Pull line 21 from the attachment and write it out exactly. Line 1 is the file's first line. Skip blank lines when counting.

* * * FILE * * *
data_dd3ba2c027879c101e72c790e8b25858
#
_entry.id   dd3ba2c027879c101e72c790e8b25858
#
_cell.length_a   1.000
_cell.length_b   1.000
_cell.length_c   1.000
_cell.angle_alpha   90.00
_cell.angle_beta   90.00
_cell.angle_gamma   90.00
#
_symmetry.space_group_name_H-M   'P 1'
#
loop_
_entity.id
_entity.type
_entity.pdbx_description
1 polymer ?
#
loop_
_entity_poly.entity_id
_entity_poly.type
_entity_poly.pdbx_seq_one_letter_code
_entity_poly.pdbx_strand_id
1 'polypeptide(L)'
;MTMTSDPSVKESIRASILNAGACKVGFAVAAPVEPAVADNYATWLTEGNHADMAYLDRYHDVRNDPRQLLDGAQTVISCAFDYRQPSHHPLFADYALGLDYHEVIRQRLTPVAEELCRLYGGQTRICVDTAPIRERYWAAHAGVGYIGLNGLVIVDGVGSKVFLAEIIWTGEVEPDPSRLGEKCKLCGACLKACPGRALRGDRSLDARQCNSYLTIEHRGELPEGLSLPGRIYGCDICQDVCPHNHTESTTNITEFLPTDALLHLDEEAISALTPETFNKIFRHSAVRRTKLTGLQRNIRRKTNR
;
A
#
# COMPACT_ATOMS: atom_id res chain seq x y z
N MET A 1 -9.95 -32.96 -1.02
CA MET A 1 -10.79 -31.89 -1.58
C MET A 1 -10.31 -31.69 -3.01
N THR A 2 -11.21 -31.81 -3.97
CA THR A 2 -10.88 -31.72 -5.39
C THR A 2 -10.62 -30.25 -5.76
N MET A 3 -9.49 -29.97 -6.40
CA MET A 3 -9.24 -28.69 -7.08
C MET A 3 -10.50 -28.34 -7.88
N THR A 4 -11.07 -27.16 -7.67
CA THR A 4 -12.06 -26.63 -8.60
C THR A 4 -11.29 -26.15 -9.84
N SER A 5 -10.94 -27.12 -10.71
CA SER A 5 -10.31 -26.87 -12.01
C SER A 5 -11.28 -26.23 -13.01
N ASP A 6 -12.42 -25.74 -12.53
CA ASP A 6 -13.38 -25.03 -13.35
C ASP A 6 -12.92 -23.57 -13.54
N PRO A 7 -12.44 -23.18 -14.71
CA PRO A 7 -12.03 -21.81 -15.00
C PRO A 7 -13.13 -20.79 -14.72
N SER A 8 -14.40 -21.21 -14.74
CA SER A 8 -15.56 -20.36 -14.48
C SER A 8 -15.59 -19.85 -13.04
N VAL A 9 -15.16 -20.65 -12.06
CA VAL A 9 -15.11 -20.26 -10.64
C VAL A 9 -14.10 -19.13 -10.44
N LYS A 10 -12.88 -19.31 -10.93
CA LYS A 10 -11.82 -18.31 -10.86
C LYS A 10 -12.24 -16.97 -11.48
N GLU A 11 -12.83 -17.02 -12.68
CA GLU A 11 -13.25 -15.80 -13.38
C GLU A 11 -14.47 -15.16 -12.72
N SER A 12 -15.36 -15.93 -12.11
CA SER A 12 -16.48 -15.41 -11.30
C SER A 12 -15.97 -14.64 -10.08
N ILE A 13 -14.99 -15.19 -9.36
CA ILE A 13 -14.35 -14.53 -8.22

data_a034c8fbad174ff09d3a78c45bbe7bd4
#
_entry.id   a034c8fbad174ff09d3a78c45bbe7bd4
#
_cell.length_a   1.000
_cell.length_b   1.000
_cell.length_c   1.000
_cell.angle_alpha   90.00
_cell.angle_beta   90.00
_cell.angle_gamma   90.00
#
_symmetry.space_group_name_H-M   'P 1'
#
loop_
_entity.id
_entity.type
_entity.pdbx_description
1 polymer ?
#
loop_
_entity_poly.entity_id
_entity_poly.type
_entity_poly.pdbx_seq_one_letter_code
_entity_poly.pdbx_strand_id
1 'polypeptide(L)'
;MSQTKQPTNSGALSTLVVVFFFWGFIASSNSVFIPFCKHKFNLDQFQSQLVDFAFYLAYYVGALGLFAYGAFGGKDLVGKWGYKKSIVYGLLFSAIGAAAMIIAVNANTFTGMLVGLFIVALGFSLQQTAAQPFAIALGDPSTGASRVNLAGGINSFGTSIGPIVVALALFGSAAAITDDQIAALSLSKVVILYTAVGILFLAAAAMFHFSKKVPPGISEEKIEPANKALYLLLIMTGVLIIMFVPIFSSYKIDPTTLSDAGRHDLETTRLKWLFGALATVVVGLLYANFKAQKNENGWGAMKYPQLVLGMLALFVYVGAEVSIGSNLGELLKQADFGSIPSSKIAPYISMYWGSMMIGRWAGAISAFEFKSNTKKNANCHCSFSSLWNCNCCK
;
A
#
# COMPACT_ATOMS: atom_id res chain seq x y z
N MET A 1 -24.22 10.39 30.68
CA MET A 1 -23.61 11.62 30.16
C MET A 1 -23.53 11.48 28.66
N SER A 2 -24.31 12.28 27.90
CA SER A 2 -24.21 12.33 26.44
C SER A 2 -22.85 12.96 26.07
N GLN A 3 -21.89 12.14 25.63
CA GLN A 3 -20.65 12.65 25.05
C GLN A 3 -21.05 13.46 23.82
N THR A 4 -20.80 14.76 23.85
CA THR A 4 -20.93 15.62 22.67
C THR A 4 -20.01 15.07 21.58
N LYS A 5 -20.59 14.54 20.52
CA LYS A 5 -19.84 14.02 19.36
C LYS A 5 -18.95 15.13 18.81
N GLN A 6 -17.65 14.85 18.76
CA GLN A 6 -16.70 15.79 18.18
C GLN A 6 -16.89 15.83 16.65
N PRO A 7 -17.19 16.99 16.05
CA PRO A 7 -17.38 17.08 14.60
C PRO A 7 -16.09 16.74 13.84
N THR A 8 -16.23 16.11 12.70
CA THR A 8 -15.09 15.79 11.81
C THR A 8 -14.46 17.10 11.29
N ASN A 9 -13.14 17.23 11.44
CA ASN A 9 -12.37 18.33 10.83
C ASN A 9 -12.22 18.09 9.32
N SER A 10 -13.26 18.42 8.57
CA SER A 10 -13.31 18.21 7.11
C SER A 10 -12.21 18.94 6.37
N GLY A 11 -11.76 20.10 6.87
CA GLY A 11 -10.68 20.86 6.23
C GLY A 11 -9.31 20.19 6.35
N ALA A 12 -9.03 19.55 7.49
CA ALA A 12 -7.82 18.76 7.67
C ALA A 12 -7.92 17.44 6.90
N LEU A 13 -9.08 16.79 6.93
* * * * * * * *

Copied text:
_entity_poly.entity_id